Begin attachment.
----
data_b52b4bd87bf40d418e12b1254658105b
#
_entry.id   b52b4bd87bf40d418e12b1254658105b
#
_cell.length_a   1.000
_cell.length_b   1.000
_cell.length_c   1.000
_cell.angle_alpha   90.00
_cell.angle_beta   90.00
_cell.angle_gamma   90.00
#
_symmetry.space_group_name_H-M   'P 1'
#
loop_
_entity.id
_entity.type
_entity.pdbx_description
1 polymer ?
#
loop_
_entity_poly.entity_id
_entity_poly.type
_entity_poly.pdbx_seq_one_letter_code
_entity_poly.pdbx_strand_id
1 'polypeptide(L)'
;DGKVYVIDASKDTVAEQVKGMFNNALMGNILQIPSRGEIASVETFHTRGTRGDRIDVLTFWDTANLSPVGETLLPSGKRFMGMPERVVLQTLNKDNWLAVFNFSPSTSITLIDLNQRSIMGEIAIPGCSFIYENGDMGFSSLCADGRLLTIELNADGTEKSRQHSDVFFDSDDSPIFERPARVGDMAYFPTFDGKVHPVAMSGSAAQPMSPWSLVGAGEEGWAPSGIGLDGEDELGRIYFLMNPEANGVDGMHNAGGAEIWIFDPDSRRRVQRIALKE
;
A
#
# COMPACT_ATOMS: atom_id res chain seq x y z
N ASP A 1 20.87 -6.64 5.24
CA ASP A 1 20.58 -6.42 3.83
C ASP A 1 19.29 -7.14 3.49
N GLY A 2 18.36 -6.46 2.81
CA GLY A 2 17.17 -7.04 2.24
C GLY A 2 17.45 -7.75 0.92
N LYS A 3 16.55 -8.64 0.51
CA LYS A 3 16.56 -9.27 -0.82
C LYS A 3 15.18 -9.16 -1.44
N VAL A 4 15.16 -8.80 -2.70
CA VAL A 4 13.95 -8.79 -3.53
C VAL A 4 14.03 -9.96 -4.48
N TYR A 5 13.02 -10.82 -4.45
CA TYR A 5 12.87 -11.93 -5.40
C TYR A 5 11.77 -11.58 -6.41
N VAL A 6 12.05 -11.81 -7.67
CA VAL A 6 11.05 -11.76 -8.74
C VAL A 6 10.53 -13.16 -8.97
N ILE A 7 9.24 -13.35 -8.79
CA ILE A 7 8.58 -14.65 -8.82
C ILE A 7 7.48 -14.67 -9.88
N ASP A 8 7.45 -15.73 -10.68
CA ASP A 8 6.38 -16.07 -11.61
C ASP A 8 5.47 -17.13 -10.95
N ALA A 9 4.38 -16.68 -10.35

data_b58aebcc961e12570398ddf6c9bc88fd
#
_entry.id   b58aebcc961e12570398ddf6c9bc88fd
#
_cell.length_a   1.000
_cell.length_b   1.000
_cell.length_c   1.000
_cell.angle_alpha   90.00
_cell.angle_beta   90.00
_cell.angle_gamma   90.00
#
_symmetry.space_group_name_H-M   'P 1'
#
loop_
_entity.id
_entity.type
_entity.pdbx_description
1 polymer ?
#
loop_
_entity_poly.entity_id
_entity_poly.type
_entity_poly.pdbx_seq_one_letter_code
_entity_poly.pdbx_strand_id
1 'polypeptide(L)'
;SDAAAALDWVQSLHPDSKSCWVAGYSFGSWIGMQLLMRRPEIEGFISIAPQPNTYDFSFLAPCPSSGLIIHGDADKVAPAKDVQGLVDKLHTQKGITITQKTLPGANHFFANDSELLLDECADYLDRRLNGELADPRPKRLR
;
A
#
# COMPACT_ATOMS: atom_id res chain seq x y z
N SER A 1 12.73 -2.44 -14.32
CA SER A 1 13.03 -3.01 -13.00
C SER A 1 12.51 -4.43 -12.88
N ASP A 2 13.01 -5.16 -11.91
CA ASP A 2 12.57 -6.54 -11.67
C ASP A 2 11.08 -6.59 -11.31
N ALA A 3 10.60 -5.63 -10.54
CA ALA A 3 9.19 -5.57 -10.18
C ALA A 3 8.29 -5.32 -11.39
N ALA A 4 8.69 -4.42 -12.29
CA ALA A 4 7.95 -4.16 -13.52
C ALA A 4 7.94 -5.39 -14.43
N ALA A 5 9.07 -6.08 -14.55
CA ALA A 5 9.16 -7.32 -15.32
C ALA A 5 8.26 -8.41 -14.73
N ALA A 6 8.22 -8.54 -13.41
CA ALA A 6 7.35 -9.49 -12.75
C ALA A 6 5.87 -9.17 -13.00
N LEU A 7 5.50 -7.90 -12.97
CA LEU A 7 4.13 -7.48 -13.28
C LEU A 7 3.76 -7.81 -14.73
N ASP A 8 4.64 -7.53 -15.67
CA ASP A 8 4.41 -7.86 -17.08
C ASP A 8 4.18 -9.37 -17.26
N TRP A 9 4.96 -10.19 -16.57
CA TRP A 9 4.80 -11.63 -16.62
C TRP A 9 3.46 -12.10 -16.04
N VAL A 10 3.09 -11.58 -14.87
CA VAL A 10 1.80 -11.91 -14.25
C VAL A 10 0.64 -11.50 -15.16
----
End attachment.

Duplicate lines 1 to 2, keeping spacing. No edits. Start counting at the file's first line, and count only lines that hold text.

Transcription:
data_b52b4bd87bf40d418e12b1254658105b
#